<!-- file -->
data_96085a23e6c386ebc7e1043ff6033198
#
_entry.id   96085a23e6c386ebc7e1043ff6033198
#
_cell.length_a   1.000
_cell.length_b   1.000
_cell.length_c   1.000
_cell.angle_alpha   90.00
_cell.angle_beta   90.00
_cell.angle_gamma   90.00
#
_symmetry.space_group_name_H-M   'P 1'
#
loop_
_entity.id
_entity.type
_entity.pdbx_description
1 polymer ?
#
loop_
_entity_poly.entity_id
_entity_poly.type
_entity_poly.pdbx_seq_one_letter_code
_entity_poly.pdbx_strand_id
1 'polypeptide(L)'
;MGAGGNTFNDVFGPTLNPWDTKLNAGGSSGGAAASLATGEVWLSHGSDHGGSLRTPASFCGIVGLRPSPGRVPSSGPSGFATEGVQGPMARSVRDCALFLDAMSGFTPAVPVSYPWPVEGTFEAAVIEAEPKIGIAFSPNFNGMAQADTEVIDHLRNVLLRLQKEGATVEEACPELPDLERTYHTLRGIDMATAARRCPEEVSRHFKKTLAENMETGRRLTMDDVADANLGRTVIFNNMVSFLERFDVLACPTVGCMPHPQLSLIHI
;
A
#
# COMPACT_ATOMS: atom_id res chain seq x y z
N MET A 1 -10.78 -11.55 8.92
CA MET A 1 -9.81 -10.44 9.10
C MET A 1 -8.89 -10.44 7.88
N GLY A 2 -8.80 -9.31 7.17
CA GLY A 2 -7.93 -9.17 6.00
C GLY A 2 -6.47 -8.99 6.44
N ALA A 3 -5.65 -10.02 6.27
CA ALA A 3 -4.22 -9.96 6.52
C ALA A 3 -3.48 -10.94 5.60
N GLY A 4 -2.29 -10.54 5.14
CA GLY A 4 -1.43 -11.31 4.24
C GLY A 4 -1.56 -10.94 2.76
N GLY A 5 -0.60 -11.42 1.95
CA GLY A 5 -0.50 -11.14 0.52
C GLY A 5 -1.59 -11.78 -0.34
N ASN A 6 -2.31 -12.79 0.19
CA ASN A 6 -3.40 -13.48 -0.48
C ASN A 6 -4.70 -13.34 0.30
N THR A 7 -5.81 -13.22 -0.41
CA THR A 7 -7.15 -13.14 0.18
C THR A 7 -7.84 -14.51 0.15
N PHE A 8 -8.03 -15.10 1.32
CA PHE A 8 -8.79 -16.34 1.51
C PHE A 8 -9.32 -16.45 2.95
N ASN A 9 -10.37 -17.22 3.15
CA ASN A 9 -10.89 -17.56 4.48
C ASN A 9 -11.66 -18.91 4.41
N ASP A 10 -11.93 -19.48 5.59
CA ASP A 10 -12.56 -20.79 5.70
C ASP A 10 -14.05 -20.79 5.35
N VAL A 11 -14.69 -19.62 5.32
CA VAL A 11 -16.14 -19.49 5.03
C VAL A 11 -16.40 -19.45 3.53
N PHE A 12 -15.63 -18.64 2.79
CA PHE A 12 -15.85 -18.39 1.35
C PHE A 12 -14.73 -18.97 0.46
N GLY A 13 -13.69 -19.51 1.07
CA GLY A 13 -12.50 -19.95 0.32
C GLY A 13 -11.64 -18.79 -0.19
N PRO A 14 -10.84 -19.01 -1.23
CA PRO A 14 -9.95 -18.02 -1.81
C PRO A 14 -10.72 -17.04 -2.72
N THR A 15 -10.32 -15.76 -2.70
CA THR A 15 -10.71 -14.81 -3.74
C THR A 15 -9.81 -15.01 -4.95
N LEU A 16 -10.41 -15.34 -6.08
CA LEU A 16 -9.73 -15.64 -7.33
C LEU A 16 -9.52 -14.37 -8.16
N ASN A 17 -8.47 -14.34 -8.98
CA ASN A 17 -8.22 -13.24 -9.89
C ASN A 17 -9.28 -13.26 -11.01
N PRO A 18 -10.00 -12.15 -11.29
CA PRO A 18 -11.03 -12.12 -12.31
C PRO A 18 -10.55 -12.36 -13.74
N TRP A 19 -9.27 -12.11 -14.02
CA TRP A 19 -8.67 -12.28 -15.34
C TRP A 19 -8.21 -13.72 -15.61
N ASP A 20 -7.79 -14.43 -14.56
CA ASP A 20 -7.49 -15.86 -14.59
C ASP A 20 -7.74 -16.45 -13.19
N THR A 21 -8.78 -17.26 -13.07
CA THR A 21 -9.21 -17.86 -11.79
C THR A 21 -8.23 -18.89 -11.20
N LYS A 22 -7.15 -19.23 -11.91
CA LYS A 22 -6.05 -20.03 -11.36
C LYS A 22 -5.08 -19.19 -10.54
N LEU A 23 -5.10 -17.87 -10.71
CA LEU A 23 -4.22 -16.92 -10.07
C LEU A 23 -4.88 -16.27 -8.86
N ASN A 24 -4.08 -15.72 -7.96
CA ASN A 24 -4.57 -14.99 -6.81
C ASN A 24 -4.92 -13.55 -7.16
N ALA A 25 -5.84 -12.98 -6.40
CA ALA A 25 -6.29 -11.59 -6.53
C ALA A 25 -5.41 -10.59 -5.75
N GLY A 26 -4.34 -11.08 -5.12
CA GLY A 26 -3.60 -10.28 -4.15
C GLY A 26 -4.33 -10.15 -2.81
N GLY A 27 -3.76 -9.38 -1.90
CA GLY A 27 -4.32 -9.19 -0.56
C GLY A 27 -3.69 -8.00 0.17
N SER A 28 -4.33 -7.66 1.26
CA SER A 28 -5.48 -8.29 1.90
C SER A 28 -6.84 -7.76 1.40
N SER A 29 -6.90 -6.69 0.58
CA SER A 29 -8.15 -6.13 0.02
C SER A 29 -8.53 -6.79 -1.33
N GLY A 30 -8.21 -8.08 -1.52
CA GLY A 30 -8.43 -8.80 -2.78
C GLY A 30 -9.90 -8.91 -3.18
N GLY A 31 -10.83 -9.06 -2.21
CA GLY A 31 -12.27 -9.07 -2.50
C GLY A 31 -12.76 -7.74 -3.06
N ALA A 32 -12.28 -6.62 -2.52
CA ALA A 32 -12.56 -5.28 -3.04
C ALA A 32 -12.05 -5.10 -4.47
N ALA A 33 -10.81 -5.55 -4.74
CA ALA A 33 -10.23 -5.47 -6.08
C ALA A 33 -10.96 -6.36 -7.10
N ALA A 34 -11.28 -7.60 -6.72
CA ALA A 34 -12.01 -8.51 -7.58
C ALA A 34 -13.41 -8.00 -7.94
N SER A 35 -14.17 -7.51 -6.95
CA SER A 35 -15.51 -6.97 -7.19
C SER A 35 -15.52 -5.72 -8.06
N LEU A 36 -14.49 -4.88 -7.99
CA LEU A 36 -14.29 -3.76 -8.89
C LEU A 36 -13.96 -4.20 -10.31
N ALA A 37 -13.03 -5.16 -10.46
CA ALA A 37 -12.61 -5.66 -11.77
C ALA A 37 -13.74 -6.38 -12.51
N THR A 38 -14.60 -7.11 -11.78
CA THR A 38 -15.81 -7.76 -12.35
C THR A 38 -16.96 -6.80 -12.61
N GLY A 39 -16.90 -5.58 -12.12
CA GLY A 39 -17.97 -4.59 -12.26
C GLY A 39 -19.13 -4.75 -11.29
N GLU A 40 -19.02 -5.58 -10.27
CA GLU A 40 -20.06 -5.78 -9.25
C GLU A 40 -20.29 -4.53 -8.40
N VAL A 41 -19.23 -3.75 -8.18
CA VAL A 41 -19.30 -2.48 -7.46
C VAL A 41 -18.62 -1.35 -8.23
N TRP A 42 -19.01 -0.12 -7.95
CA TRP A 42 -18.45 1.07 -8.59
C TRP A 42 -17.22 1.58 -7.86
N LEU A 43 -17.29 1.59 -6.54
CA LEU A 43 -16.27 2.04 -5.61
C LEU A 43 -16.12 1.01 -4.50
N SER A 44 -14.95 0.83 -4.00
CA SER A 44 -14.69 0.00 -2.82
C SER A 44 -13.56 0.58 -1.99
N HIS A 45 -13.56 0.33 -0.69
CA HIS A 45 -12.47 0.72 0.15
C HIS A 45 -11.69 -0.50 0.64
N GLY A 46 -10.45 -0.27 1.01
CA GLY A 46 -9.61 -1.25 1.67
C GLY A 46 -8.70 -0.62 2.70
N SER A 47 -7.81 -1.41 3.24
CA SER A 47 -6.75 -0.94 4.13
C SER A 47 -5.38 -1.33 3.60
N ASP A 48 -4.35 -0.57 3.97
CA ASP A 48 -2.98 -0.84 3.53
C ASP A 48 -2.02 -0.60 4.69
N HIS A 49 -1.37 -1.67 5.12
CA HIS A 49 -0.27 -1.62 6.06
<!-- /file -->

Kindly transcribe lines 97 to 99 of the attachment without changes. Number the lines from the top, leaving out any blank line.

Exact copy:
N LEU A 23 -5.10 -17.87 -10.71
CA LEU A 23 -4.22 -16.92 -10.07
C LEU A 23 -4.88 -16.27 -8.86